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"So I looked at the article," David continues, "and it was fascinating because it was about this torch singer, Madi Comfort. She appeared in the film-noir Kiss Me Deadly, she's in the nightclub scene. She sings this song, 'I'd Rather Have the Blues Than What I Got,' and she also sang with Duke Ellington and Frank Sinatra. Duke Ellington wrote Satin Doll about her and for her."
The 2010 article claimed that Comfort, who died in 2003 and who belonged to one of the first black families in Whittier, had a connection with the Black Dahlia: She was a girlfriend of George Hodel, the mysterious Hollywood STD doctor (and friend of surrealist Man Ray) identified as one of the prime suspects in the crime. "She was the last woman to be seen with him before he left the country and she was interrogated by the police about her connection with him. According to the article, on her deathbed she made this revelation that she always knew that George Hodel was the murderer. She had this dark secret she had to get off her chest. And I thought, 'This is it! This is like gold for me. I'm gonna take this — this is the dramatic element.' "
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David then refashioned his 2008 song cycle into a musical play, The Chanteuse and the Devil's Muse, which was supposed to premiere at the Million Dollar Theater downtown this week, before permit and production issues forced a rescheduling to later this year.
"The scenes in the play are Madi's police interrogation by this guy, the cop. There's maybe two lines on record from the actual interrogation, but I let my mind go with it and I just imagined what the actual interrogation was. And also wrote it in such a way that each section would lead into one of the songs. When the songs were originally written I didn't even know about Madi."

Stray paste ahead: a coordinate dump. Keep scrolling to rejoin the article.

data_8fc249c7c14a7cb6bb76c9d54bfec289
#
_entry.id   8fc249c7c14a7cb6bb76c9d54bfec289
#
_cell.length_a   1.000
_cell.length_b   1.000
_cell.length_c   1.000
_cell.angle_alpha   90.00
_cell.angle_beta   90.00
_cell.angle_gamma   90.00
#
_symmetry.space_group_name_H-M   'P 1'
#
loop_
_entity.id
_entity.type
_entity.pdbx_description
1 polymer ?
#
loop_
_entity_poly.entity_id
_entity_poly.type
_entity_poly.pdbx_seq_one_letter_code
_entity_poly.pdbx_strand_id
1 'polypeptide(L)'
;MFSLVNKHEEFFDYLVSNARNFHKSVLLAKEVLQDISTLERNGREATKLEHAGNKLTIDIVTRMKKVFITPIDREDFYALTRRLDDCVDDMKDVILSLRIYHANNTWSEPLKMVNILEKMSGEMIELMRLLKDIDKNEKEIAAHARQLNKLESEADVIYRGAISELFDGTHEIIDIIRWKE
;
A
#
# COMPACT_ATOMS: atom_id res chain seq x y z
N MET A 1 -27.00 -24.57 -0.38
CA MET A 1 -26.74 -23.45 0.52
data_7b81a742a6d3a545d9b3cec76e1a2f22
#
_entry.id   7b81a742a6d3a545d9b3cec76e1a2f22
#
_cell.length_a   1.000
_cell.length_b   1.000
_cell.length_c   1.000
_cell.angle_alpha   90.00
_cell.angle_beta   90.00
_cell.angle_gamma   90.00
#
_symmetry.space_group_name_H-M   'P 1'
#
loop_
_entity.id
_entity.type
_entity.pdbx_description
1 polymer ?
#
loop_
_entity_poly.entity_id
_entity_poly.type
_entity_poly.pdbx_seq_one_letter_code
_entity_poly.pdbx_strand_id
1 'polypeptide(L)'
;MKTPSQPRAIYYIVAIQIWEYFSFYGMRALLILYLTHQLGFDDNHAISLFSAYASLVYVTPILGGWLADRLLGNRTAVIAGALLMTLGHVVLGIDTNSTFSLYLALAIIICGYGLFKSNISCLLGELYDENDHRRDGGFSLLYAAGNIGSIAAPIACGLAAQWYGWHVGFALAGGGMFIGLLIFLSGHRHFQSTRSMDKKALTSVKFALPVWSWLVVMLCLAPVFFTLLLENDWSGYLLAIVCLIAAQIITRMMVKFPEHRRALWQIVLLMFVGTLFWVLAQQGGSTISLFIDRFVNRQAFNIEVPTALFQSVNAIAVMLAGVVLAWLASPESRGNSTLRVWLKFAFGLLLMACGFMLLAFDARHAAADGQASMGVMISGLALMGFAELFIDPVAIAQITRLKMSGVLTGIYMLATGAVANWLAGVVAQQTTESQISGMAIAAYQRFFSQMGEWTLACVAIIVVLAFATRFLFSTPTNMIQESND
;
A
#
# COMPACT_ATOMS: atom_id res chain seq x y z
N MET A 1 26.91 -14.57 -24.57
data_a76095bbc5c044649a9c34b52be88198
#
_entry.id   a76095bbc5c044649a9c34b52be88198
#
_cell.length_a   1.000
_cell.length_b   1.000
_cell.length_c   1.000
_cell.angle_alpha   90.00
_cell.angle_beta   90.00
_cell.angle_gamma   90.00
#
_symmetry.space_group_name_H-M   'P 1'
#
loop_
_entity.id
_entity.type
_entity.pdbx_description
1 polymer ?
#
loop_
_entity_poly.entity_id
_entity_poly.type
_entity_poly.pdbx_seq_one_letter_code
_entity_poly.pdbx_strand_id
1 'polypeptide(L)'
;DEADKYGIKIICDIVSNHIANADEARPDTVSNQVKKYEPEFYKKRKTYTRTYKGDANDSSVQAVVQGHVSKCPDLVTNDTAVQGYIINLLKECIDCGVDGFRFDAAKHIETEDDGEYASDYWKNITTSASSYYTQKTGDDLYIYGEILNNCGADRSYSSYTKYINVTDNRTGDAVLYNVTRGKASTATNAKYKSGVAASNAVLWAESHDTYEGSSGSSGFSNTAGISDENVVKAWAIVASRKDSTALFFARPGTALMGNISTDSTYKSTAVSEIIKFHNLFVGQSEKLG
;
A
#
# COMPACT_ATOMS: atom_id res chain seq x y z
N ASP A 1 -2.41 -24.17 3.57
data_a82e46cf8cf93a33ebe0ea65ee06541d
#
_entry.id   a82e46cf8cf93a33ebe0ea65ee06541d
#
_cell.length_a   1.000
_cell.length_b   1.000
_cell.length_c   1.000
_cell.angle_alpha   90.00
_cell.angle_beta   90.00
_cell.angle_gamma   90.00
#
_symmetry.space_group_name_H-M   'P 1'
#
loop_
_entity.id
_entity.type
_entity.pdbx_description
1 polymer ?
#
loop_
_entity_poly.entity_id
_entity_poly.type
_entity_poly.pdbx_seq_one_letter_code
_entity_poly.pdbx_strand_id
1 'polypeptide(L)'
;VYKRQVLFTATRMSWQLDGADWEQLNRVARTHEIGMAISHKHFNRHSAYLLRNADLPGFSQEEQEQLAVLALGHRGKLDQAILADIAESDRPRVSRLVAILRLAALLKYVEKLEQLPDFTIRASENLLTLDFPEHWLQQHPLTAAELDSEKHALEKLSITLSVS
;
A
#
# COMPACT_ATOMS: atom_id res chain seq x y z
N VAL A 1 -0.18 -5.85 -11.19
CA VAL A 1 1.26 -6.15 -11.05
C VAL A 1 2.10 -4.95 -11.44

His approach was enormously influenced by Moore, who famously tackled a similar subject (the Jack the Ripper murders) in his epic comic book tour-de-force From Hell. "Alan is always there, like, in the back of my head," David says, "exerting an influence as to the integrity of the writing and how you can use your imagination and just go to places that are so unexpected and interesting and it becomes a psychic investigation of the subject."
This mediumistic approach allowed David to venture a solution to the Black Dahlia mystery. "In my play, Madi does make a revelation that it was Hodel, but also that he had an accomplice, and who it is, that's my own revelation and I don't wanna give that away because it's a real twist in the ending. The cop is interrogating her and she goes into a heightened reality and walks toward the front of the stage and she talks about appearing in Kiss Me Deadly years later and how she sang 'I'd Rather Have the Blues Than What I Got.' Those lyrics take on a different meaning."
"There's a really wonderful butoh performer, Vangeline, and she plays the ghost of Elizabeth Short, newly dead. And she's dead but she doesn't realize it." The Poubelle Twins, from the Velvet Hammer burlesque troupe, portray Short's disembodied head, torso and limbs.
"I noticed there's quite a lot of German-style cabaret things. So many things aligned with burlesque going on around town," David says, bringing his very Los Angeles noir all back to Weimar, home of the original Bauhaus. "It's an interesting point of reference. There's a certain decadence to L.A., and in the current political/financial climate I think you can draw comparisons to a degree to Weimar, before the war. And that creates this particular kind of art that's flying in the face of that, but also referring to it, and it's sort of rhapsodizing the decadence as well as being critical of the political climate. Especially with the way the financial situation is, the parallels are kind of interesting."
Silver for Gold: The Odyssey of Edie Sedgwick will be revived in an expanded version at REDCAT in September. The Chanteuse and the Devil's Muse is scheduled to premiere Nov. 12 at the Million Dollar Theater.
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